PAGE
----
When you become an individual trustee or a director of a corporate trustee for a SMSF, you take on the administrative responsibilities of ensuring your fund complies with the law. These responsibilities include record keeping, arranging an annual return and audit, valuing the fund’s assets and withholding tax (if necessary).
Keeping accurate records
The ATO requires that trustees keep accurate records for prescribed periods. The following records must be kept for a minimum of five years:
- Accounting records that detail the transactions and financial position of the SMSF
- Annual returns and
- Copies of any other returns or statements provided to the ATO or other super funds (eg Rollover Benefits Statement)
These records must be kept for a minimum of 10 years:
- Minutes of trustee meetings
- Trustee declarations
- Members’ written consent to act as trustees and
- Copies of all statement or reports given to members
You are also required to notify the ATO within 28 days if there is any change in the SMSF’s details, including:
- Contact details (contact person and phone number)
- Address and
- Change in the trustees, members, or directors of the corporate trustee
Lodging your annual return
All SMSFs must lodge an annual return with the Australian Tax Office. If you’re not using a tax agent, your lodgement date will be October 31 for existing funds and February 28 for funds that commenced in the preceding financial year. If you use a tax agent, you should contact the agent to find out your submission date. Annual returns prepared by a tax agent are generally due by 15 May.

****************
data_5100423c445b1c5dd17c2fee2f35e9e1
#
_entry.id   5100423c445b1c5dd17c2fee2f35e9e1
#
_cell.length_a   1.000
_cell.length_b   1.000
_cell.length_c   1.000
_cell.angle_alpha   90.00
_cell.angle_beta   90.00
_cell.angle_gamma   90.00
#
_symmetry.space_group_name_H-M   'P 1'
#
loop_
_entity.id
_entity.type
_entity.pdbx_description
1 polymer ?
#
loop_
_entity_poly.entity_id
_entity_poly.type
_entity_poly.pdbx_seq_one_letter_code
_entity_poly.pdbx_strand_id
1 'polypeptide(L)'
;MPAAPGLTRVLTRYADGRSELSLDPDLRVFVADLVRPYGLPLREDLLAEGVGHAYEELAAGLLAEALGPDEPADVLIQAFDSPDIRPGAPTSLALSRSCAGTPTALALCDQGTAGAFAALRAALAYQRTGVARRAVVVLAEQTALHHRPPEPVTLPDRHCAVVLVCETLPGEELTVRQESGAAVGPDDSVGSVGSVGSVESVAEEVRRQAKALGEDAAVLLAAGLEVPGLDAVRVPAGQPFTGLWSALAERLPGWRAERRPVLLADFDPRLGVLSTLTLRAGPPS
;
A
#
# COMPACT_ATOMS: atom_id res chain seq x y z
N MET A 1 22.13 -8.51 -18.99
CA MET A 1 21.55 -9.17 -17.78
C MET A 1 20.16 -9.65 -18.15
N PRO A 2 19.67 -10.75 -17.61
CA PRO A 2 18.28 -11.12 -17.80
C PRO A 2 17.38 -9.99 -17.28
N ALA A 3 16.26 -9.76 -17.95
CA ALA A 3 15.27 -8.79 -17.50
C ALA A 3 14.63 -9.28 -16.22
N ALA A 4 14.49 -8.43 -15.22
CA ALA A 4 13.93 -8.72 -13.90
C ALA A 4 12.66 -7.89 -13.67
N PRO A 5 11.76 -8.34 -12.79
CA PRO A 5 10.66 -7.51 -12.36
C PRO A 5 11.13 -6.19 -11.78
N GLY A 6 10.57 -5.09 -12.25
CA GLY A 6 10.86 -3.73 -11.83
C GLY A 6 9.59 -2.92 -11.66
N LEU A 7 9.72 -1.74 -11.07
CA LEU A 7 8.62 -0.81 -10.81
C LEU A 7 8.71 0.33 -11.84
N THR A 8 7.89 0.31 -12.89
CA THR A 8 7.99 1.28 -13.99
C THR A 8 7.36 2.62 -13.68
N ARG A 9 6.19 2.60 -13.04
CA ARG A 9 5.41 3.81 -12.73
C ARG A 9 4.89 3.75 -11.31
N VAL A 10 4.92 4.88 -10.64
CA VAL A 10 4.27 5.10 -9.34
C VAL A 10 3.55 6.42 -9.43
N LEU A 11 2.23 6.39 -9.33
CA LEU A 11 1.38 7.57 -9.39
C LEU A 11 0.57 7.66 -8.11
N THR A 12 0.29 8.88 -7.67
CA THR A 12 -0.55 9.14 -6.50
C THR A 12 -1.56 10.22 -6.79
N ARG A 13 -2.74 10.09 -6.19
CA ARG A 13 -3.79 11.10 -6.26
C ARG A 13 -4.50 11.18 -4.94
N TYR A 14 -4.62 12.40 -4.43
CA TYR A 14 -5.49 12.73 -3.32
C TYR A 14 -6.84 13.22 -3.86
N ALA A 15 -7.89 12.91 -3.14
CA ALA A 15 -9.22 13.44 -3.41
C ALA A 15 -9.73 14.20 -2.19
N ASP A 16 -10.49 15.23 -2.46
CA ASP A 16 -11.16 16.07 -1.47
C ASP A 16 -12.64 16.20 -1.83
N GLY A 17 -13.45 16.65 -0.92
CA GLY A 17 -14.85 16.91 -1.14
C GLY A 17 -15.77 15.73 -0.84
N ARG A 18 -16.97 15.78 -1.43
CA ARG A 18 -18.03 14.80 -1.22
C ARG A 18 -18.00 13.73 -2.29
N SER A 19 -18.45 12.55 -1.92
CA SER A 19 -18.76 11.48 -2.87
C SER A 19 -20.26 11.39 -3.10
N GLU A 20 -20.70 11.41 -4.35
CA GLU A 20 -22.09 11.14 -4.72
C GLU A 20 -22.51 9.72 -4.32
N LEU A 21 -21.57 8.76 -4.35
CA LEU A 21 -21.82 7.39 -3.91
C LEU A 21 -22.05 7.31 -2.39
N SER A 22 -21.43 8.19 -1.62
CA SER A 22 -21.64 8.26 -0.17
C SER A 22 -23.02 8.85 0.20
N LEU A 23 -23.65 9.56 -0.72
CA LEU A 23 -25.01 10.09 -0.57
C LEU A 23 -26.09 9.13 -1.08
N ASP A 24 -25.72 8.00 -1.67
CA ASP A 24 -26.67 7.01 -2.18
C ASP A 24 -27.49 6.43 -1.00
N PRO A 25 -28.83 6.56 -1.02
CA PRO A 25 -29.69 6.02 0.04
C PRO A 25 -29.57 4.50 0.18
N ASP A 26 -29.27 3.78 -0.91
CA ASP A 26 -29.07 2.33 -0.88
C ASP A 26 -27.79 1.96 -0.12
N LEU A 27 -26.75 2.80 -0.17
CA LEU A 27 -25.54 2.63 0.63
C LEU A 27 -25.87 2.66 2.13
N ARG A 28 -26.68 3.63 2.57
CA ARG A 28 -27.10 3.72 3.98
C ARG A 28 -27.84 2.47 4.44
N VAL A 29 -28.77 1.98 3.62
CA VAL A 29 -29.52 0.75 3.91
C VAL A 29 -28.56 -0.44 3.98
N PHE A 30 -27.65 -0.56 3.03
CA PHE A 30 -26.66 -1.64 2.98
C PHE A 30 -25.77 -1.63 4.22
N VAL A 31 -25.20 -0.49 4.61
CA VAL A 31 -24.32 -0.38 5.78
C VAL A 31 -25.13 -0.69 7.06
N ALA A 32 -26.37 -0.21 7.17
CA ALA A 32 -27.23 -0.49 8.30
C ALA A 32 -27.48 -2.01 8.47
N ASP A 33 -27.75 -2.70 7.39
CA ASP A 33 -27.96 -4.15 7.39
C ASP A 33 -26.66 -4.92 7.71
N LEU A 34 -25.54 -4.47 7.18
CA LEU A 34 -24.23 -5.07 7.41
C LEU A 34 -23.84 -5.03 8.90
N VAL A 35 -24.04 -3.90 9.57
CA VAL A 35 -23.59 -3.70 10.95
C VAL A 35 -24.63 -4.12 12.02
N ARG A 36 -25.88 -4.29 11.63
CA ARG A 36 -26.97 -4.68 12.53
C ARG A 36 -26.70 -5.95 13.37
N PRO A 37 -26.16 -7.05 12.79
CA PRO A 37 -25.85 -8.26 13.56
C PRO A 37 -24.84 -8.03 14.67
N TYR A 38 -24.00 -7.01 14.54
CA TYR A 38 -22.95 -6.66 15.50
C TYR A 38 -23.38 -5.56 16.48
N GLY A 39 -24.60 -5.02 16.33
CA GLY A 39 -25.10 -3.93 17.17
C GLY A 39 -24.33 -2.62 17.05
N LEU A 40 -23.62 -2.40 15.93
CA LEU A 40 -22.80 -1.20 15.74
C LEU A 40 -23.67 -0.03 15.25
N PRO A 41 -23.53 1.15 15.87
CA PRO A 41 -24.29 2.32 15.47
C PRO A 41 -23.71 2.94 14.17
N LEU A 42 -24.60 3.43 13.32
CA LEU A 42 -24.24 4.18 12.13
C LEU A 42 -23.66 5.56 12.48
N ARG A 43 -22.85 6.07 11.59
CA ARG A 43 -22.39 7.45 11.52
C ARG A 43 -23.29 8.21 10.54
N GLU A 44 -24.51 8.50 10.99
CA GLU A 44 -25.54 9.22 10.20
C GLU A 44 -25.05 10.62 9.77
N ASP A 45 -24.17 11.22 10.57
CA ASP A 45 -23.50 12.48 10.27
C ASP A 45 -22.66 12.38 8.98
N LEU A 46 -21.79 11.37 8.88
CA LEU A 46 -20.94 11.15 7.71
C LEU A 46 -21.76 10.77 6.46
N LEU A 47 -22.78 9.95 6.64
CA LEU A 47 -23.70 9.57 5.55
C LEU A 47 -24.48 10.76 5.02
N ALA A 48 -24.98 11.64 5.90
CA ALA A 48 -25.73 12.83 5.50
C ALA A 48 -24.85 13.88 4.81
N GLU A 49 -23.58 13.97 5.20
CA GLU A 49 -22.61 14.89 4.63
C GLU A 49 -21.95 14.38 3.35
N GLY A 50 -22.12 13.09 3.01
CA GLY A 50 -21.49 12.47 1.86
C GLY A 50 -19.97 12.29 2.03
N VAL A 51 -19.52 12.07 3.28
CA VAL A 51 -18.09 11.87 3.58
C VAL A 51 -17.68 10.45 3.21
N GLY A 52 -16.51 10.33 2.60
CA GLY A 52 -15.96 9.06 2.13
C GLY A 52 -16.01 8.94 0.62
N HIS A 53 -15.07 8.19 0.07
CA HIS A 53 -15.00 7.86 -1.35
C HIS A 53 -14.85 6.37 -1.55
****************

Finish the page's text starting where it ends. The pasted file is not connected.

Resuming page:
The annual return comprises the fund’s tax return, information about member balances and contributions, and a financial and compliance audit. The auditor will check that the SMSF’s financial statements and accounts represent an accurate description of the fund’s financial position. With the compliance audit, your auditor will verify that the SMSF has complied with the SIS Act at all times during the year.
Your auditor must be registered with ASIC as an approved SMSF Auditor, and preferably should be appointed by the trustees before the end of the financial year.
Valuing your SMSF’s assets at market value
Your SMSF’s assets must be valued at market value on an annual basis on the fund’s reporting date, which will generally be June 30. This ensures that the members’ benefits as reported in their annual statements reflect all market value movements over the period. It also allows you to monitor and review investment performance and asset allocation, confirm that the fund is not in breach of the ‘in-house asset’ rules, and make sure the fund has sufficient resources for the payment of any benefits.
Determining the market value is straightforward for many assets like listed securities (shares and fixed income securities), managed funds, and term deposits and cash. These assets are valued at their last traded price on the last business day of the financial year. If the asset is a managed fund, the net asset value is as supplied by the manager.
For directly held property and other assets which are not publicly listed, establishing the market value can be more difficult and a qualified valuer would typically be required.
The ATO has published ‘Valuation Guidelines for Self Managed Superannuation Funds’, which provides information on how valuations should be conducted. The ATO does not intend that obtaining a market valuation should be onerous or expensive. However, a qualified independent valuer may be required where the value of the asset represents a significant proportion of the fund’s value, the asset is complex, or the assets are collectables or personal use assets.
If you pay a pension or lump sum benefit to a member under 60 years old, then you’ll need to withhold tax. If the member is over 60 years and the benefit is paid from an untaxed source, you’ll also need to withhold tax. Lump sum death benefits that are paid to non-dependents are also subject to withholding tax.